Threats and burnout prompted teacher of the year to quit education post
Former Minnesota Teacher of the Year and current elementary school principal Ryan Vernosh pointed to the depth of stress levels and burnout last week when he resigned from an education board. State, then explained why he did it on social media.
On Twitter on Friday, Vernosh posted his resignation letter, citing pressure from education during COVID and increased threats to his safety over pandemic protocols at his school, Brimhall Elementary in Roseville, for the resignation. But his main reason for quitting, he said, was his own sanity.
The following is a transcript of the conversation, edited slightly for clarity. To listen to the full interview, use the audio player above.
You said in your letter that as principal at this time, âMy days and nights are spent in educational triage. What do you mean?
What I mean by that is that my typical role as a principal is to coach teachers to help students and improve teaching practices. Right now, due to a huge staff shortage and the increased needs we see in our students, most of my time is spent less on helping teaching run and more on making sure our students feel safe, that our students are getting their needs met, and trying to connect students and families to mental health resources that we may have in school, but also what may be available outside of school.
Are you still teaching?
Well, I am a substitute teacher. I actually gave music lessons a bit yesterday and I’ll be doing a bit of fifth and kindergarten this morning.
It is not only unique to our district. It is something that is happening all over the districts. And I’m very fortunate to serve in a district that has a very strong plan in place to support directors. [and] teachers. And it is still extremely difficult – at the limit incredibly difficult – to navigate on a daily basis.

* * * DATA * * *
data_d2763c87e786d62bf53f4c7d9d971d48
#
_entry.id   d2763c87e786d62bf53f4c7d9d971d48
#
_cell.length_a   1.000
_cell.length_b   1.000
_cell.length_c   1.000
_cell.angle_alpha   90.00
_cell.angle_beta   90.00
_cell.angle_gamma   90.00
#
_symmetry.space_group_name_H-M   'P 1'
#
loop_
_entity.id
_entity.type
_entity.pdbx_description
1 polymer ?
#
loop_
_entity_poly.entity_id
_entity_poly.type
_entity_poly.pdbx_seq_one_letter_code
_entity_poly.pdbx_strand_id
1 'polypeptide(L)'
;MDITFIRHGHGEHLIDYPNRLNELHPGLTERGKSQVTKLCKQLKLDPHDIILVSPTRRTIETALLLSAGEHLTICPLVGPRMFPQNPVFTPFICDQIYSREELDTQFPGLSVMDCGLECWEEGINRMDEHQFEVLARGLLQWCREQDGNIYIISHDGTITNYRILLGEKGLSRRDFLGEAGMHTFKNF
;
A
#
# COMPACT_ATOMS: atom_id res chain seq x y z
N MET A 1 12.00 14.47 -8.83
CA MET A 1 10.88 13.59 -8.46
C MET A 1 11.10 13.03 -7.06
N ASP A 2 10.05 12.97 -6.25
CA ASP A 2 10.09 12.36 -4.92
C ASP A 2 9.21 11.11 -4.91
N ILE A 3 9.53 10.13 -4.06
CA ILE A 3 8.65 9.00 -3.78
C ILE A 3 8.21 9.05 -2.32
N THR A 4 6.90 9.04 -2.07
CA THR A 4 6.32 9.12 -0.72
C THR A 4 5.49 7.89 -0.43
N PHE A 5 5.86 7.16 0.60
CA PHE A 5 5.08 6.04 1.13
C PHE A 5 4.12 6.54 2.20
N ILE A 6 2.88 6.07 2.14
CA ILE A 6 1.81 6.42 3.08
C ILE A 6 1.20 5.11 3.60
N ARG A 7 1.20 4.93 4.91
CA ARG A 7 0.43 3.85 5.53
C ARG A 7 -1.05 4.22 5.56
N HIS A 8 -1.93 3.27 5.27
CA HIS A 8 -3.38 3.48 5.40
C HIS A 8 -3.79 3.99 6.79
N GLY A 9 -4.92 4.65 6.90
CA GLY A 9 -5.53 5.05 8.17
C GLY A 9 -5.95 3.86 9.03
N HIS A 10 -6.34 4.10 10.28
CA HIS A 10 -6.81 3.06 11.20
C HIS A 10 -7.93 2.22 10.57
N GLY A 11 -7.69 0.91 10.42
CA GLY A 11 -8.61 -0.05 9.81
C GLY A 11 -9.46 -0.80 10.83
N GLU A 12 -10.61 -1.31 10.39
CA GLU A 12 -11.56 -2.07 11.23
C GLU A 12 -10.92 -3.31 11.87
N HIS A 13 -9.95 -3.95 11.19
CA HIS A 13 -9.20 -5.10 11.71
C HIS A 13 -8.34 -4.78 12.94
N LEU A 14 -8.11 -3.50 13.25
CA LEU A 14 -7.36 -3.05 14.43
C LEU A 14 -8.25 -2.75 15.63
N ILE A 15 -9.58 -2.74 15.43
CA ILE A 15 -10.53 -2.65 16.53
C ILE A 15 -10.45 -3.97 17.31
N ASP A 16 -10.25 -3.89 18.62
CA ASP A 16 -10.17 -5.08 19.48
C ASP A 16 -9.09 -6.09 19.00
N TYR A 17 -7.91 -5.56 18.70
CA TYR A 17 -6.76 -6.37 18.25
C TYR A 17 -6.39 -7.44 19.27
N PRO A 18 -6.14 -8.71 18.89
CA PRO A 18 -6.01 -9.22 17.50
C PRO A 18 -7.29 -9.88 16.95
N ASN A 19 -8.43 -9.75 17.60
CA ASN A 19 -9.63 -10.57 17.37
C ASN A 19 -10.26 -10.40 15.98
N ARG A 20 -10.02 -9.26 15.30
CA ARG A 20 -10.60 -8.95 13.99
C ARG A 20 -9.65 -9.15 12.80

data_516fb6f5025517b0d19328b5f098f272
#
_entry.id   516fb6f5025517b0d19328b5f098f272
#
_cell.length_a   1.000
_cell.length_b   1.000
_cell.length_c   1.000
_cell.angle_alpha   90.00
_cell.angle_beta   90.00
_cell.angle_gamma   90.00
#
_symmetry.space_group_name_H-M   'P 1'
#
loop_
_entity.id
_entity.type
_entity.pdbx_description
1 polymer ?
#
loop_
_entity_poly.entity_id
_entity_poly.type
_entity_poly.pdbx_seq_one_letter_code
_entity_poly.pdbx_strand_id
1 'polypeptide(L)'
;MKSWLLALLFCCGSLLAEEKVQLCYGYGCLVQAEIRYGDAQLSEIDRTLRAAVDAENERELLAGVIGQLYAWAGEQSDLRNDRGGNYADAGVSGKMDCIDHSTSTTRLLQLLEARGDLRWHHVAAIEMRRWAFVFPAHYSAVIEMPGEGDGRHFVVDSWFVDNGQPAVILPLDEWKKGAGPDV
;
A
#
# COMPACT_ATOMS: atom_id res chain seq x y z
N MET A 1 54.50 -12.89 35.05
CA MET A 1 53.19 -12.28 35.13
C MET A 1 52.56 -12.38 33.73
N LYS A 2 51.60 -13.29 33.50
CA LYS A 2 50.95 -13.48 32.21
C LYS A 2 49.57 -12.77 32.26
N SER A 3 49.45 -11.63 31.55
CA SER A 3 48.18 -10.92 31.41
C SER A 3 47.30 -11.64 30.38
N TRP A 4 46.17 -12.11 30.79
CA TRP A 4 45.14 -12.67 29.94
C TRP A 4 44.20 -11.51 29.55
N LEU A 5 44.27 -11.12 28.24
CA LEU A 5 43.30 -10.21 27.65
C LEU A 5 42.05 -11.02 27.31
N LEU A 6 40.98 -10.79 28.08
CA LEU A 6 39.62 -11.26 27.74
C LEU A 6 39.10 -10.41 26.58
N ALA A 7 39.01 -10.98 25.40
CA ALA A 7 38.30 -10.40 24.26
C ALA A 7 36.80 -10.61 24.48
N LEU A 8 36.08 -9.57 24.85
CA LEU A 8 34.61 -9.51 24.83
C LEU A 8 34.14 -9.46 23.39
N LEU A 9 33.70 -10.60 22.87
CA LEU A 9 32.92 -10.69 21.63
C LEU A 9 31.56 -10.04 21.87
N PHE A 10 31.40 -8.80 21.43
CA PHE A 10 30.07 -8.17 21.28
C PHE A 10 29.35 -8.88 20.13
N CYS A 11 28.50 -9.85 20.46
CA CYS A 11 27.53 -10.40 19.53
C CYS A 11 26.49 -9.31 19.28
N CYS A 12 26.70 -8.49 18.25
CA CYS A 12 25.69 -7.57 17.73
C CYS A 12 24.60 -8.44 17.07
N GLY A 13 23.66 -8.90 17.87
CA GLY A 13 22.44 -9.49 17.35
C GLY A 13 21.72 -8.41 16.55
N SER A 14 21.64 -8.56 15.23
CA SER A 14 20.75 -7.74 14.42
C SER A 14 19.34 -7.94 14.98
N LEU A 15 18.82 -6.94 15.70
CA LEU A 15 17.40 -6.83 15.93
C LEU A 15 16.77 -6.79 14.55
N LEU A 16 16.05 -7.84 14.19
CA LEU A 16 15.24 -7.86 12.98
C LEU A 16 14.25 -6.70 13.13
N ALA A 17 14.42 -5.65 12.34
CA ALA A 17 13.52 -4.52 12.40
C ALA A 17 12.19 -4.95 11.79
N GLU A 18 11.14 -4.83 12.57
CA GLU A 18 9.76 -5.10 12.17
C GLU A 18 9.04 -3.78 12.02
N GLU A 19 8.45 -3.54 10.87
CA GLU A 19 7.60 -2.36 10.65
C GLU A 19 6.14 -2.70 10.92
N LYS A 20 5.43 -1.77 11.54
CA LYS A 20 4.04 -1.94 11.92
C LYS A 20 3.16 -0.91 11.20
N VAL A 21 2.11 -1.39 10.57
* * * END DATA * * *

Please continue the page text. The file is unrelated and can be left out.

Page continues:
I am assuming that you are also experiencing staff shortages in your school?
Oh, yes we are. There are simply not enough people capable of replacing the teachers. And when we have our own staff who get sick, who have their own children, who [have] daycares which, sadly, are being quarantined due to the increased spread of COVID, making things even more difficult. And teachers deserve to have their own days, too.
Because teachers are people, [they] are humans first. And we need to make sure that we respect that time – to which they are entitled – are supported when they need their own time to meet their own mental health needs.
You also mentioned the threats to your safety regarding the pandemic protocols in place at school. Give us an idea of ââthe vitriolic you experienced.
It’s been a lot – based on having masks in our school. And for the position I take to ensure that each of our students is seen for their beautifully diverse beauty – especially our gender diversity and to ensure that people refer to our students with their correct pronouns.
I received threats to kill myself, threats to be hanged by the military court. [I have] I was told they were watching me on social media and things like that. And it comes and goes.
There have been several stories written about me through various – I hesitate to even call them media – across the country that when one of them is published in a revamped story I noticed a significant increase of those kinds of hateful messages that come in my inbox.
What made you decide to open [up] about all these challenges now?
Because I think it’s a reality that a lot of people face every day, especially when it comes to mental health, and I think there is still a stigma attached to talking about mental health and the impacts it has. on us.
So I wanted to seize the opportunity of the platform I had, by resigning from the [Professional Educator Licensing and Standards] board, and open and share that. I know for me seeing other people talking openly about their own depression, anxiety and mental health really gave me the courage to be able to do this on my own in the hope that other people can. also feel free to talk about these challenges.
Because by talking about it, we make it less frightening. As we talk about it, we start to say, âIt’s okay to say you’re not well. And then get the help you need to feel better. The same way we would if we had a broken leg, a sprained ankle, or a migraine. It’s no different from that. And I think we need to start having these conversations.
To listen to the full interview, use the audio player above.
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